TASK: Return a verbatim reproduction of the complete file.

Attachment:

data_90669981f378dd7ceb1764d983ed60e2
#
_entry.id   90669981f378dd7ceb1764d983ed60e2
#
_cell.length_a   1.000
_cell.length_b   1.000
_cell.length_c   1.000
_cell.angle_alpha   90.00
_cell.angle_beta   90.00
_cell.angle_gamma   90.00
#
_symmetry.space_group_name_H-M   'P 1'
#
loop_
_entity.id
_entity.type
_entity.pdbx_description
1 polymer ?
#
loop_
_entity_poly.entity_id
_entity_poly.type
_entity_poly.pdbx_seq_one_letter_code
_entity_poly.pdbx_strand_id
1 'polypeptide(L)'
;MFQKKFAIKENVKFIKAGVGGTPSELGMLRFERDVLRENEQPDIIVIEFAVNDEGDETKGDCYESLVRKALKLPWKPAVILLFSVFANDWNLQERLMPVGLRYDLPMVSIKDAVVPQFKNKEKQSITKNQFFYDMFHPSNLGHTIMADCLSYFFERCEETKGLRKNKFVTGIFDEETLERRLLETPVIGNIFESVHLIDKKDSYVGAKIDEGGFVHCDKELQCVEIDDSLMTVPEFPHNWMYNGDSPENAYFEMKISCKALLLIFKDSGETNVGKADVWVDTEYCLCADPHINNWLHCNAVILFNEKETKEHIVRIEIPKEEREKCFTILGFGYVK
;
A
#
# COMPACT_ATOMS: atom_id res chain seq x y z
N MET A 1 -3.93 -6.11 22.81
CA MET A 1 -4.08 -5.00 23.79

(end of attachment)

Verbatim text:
data_90669981f378dd7ceb1764d983ed60e2
#
_entry.id   90669981f378dd7ceb1764d983ed60e2
#
_cell.length_a   1.000
_cell.length_b   1.000
_cell.length_c   1.000
_cell.angle_alpha   90.00
_cell.angle_beta   90.00
_cell.angle_gamma   90.00
#
_symmetry.space_group_name_H-M   'P 1'
#
loop_
_entity.id
_entity.type
_entity.pdbx_description
1 polymer ?
#
loop_
_entity_poly.entity_id
_entity_poly.type
_entity_poly.pdbx_seq_one_letter_code
_entity_poly.pdbx_strand_id
1 'polypeptide(L)'
;MFQKKFAIKENVKFIKAGVGGTPSELGMLRFERDVLRENEQPDIIVIEFAVNDEGDETKGDCYESLVRKALKLPWKPAVILLFSVFANDWNLQERLMPVGLRYDLPMVSIKDAVVPQFKNKEKQSITKNQFFYDMFHPSNLGHTIMADCLSYFFERCEETKGLRKNKFVTGIFDEETLERRLLETPVIGNIFESVHLIDKKDSYVGAKIDEGGFVHCDKELQCVEIDDSLMTVPEFPHNWMYNGDSPENAYFEMKISCKALLLIFKDSGETNVGKADVWVDTEYCLCADPHINNWLHCNAVILFNEKETKEHIVRIEIPKEEREKCFTILGFGYVK
;
A
#
# COMPACT_ATOMS: atom_id res chain seq x y z
N MET A 1 -3.93 -6.11 22.81
CA MET A 1 -4.08 -5.00 23.79